Educator on issues of sexual assault gives Q&A session
Around 30 Washington University students and faculty attended a question-and-answer session Thursday evening with Susan Marine, the former sexual assault prevention and education coordinator at Harvard University.
Marine, the former and founding director of Harvard’s Office of Sexual Assault Prevention and Response and the current and founding director of the Harvard College Women’s Center, spent Thursday consulting with the University’s Advisory Committee on Sexual Violence and Prevention (ACSVP). The ACSVP has been preparing to hire a director for a similar position and is currently deciding the goals, procedures and resources of the University’s own sexual assault prevention and response program.
The committee hopes to select a director by July 1, according to Jami Ake, co-chair of ACSVP and assistant dean in the College of Arts & Sciences.
Many at the University see the position as essential in coordinating among student groups, faculty and legal resources to ensure that victims of sexual assault receive the support and counsel they require, as well as in promoting a healthier and more understanding atmosphere on campus.
Some view Harvard’s office as a model program. In its first year, reported incidents of sexual assault skyrocketed from 4 to more than 200.
In its commitment to involve students in every step of the selection process of the University’s director, the ACSVP wanted to ensure that the session was open to the public. Ake and fellow ACSVP Co-chair Jill Stratton, assistant dean of students, stressed the need for transparency and student involvement.
“I get the sense lately that students have felt excluded from some of the decision-making that’s been happening,” Ake said. “I want the opposite to be true for this, and I don’t know a better way to do this than to say, ‘Here’s the best information that we’ve got going; ask [Marine] what we can’t think to ask her.’”
Marine addressed what the University as an institution can do to promote knowledge of and combat sexual violence, and emphasized the long-term benefit of studying how to help victims.
“Most people will know a person who is a survivor of violence. They may not know a person at Wash. U., but eventually they will. I think the institution can send messages of, ‘This is life knowledge that will be useful for you at a later time, even if you don’t think it is now,’” she said.
Marine said that while Washington University and Harvard are comparable—both are highly selective liberal arts universities with similar student bodies, similar institutional climes—the University, in her view, has a slightly more conducive environment for the kind of institutional change she would like to see happen.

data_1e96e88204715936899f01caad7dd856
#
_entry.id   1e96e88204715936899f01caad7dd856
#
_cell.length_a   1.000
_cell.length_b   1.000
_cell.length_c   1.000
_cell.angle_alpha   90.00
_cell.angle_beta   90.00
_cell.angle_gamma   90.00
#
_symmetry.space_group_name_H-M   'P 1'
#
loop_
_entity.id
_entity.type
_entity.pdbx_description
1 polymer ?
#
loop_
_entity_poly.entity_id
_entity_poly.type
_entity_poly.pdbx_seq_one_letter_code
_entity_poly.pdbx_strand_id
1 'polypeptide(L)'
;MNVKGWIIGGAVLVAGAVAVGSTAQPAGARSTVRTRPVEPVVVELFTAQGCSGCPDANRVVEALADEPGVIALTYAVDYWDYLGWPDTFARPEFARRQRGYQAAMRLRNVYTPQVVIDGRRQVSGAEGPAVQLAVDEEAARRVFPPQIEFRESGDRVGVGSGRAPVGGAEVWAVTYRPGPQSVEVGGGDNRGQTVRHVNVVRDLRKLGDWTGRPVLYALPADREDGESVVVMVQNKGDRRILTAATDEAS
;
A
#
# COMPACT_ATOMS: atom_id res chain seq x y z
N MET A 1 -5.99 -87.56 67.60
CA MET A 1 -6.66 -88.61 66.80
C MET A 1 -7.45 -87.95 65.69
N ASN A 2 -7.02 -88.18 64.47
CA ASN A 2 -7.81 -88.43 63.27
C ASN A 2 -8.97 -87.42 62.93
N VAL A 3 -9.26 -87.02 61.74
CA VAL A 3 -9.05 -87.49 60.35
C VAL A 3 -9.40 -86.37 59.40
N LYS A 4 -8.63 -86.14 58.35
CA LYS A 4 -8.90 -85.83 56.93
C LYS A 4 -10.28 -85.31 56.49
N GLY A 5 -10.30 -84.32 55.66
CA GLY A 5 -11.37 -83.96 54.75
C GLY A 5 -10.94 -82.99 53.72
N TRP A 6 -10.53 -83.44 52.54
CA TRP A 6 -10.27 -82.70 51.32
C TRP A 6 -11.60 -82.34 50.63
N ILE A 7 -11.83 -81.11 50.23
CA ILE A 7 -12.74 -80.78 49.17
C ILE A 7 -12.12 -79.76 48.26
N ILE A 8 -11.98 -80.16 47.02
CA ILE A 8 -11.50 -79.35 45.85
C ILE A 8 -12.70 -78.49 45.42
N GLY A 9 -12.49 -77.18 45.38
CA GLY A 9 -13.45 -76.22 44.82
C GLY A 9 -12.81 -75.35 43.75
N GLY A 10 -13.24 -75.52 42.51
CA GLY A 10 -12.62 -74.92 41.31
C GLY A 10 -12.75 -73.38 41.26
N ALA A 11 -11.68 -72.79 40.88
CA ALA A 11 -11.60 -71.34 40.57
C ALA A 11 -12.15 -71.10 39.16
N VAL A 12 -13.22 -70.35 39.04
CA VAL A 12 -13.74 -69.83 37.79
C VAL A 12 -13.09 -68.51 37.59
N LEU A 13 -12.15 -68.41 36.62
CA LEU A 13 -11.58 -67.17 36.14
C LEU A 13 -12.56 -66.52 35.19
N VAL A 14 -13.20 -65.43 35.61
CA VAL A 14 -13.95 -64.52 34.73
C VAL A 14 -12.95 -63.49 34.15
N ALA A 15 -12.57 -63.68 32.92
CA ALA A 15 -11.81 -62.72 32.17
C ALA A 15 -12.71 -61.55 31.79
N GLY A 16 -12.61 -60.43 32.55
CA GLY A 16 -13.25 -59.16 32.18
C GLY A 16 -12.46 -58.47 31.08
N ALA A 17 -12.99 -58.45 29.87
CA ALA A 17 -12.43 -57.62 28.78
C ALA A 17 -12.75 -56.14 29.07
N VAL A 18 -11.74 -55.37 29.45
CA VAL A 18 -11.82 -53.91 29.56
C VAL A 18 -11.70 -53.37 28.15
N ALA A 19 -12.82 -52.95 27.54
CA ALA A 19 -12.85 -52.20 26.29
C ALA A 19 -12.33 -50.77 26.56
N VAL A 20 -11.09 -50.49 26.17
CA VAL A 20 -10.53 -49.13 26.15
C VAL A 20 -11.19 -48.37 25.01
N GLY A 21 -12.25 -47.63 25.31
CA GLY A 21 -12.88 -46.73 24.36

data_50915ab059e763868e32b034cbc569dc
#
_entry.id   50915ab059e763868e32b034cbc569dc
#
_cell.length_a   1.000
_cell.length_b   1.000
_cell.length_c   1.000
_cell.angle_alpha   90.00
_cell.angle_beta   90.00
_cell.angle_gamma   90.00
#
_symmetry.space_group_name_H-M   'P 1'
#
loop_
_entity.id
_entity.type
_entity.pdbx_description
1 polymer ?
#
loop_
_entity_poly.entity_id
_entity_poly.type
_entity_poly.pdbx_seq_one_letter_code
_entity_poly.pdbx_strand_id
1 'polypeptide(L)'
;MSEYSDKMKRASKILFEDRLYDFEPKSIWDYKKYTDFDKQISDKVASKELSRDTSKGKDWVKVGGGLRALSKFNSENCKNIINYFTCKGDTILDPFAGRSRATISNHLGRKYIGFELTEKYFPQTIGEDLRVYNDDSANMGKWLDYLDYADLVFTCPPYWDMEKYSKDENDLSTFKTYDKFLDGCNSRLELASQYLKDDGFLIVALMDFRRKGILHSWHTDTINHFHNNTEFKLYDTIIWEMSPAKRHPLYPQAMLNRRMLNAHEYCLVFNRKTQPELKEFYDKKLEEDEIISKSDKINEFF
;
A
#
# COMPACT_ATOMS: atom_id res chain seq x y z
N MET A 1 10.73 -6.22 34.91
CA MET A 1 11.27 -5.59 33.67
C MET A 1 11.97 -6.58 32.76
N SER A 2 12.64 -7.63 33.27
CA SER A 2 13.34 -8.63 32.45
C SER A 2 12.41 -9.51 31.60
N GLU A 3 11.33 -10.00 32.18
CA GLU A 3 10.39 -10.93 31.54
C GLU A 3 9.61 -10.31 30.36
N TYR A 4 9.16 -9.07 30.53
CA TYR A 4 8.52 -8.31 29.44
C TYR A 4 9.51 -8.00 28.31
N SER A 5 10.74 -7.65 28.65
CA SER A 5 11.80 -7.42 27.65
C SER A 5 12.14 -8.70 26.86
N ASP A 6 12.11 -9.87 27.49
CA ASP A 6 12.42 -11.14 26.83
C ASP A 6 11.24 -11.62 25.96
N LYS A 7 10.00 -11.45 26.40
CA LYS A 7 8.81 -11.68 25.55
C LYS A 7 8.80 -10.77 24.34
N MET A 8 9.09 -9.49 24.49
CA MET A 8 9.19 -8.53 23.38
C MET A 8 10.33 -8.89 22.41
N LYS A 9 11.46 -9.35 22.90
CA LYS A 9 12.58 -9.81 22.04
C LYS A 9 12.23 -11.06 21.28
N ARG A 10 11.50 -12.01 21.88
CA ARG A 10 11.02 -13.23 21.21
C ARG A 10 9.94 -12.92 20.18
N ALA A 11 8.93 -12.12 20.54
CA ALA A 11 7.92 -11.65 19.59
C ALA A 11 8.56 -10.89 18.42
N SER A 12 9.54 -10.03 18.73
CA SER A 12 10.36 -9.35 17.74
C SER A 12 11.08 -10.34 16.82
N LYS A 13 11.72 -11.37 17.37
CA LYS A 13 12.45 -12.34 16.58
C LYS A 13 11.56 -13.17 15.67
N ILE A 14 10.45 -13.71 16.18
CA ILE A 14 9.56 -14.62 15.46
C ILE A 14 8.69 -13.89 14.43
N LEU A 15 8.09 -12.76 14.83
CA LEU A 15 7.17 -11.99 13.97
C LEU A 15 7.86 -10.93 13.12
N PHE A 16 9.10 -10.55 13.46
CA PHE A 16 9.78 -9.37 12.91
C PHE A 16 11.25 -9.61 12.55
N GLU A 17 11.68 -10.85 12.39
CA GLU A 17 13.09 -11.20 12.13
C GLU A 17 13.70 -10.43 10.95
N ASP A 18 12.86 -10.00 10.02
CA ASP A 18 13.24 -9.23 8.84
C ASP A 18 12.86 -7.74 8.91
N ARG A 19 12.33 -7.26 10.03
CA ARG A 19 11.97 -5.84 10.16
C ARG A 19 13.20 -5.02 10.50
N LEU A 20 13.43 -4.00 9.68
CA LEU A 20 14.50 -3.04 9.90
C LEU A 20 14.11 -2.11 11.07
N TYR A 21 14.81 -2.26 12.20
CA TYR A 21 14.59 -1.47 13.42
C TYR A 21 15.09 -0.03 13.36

“I actually see more people interested here in making sure that this gets up and runs successfully,” she said. “I certainly had a core group of supporters at Harvard, but I’ve never seen that many people at a talk [like there are today]. If that many people show up to hear the consultant talk I think, ‘Oh my gosh, how many people will show up to see the person you might hire?’”
Marine noted the enthusiasm she had seen among students at the meetings and then at the question-and-answer session.
“They could have said, ‘No, busy. It’s the day before the last day of class.’ These are just people who care. I think that’s a huge plus,” Marine said.
Marine said that one of the biggest problems in establishing a healthier environment is apathy or hostility among segments of the population—what she calls “virulent disinterest.”
“There’s always going to be a large subset of people who think this doesn’t apply to them, or they know a little bit about it and they’ve already made up their mind about it,” Marine said. “One of the biggest things this person can do is be willing to be an educator and work with that resistance, and that’s a very hard thing to do.”
As for how the hired director can combat such disinterest, Marine had specific advice.
“I think by being methodical about how she or he builds relationships here, in other words, figuring out where the strongest packets of resistance are, and developing relationships with people who can help you get into that realm, [the director can combat resistance],” she said. “It’s up to the person to be diligent and committed to building relationships.”
Marine recommended a pragmatic and innovative approach to combating sexual violence.
“The person should be creative. We don’t actually know everything we need to know to solve this problem yet. This person needs to remain open to learning new information and taking in new evidence that comes forward about how to address it,” Marine said. “The person has to be really interested in building relationships with people who are not invested yet. The third thing that’s essential is that the person is interested in taking some risks, maybe willing to go out on a limb and take some creative approaches and work with faculty.”
According to Marine, one thing that University students can do is think about the ways in which their own social environments do or do not condone sexual violence.
“Last time I checked, administrators and faculty are not the ones who set up parties. I think helping students to think about, ‘What are the ways in which my party may or may not be a safe environment for other people?’” she said. “Students can make a huge difference by paying attention to their environments and making changes that would make sexual violence less likely.”